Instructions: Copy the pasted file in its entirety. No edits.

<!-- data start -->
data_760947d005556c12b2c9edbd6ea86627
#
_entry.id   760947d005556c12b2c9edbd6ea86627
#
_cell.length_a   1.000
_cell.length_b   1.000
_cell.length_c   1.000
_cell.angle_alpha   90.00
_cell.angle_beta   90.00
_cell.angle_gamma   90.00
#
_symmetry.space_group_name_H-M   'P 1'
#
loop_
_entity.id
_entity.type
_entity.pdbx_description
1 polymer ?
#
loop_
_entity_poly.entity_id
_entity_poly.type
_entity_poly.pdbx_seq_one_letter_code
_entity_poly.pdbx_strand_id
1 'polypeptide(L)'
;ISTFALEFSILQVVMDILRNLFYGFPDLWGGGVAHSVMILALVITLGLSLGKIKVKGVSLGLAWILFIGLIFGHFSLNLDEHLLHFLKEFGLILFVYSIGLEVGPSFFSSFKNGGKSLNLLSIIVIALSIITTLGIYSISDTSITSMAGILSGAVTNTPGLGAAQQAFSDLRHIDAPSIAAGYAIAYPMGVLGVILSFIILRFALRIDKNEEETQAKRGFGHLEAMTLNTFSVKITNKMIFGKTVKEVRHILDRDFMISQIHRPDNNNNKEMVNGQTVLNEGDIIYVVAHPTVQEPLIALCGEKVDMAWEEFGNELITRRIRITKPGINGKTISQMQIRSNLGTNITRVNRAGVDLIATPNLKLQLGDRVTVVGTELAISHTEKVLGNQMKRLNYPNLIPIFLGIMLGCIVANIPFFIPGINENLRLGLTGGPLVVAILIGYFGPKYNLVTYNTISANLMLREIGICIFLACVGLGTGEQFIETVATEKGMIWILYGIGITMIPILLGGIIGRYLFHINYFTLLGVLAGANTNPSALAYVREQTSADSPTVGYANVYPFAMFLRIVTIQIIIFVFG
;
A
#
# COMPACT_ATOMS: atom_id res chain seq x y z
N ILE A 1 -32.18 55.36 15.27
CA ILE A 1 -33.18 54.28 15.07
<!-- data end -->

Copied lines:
data_760947d005556c12b2c9edbd6ea86627
#
_entry.id   760947d005556c12b2c9edbd6ea86627
#
_cell.length_a   1.000
_cell.length_b   1.000
_cell.length_c   1.000
_cell.angle_alpha   90.00
_cell.angle_beta   90.00
_cell.angle_gamma   90.00
#
_symmetry.space_group_name_H-M   'P 1'
#
loop_
_entity.id
_entity.type
_entity.pdbx_description
1 polymer ?
#
loop_
_entity_poly.entity_id
_entity_poly.type
_entity_poly.pdbx_seq_one_letter_code
_entity_poly.pdbx_strand_id
1 'polypeptide(L)'
;ISTFALEFSILQVVMDILRNLFYGFPDLWGGGVAHSVMILALVITLGLSLGKIKVKGVSLGLAWILFIGLIFGHFSLNLDEHLLHFLKEFGLILFVYSIGLEVGPSFFSSFKNGGKSLNLLSIIVIALSIITTLGIYSISDTSITSMAGILSGAVTNTPGLGAAQQAFSDLRHIDAPSIAAGYAIAYPMGVLGVILSFIILRFALRIDKNEEETQAKRGFGHLEAMTLNTFSVKITNKMIFGKTVKEVRHILDRDFMISQIHRPDNNNNKEMVNGQTVLNEGDIIYVVAHPTVQEPLIALCGEKVDMAWEEFGNELITRRIRITKPGINGKTISQMQIRSNLGTNITRVNRAGVDLIATPNLKLQLGDRVTVVGTELAISHTEKVLGNQMKRLNYPNLIPIFLGIMLGCIVANIPFFIPGINENLRLGLTGGPLVVAILIGYFGPKYNLVTYNTISANLMLREIGICIFLACVGLGTGEQFIETVATEKGMIWILYGIGITMIPILLGGIIGRYLFHINYFTLLGVLAGANTNPSALAYVREQTSADSPTVGYANVYPFAMFLRIVTIQIIIFVFG
;
A
#
# COMPACT_ATOMS: atom_id res chain seq x y z
N ILE A 1 -32.18 55.36 15.27
CA ILE A 1 -33.18 54.28 15.07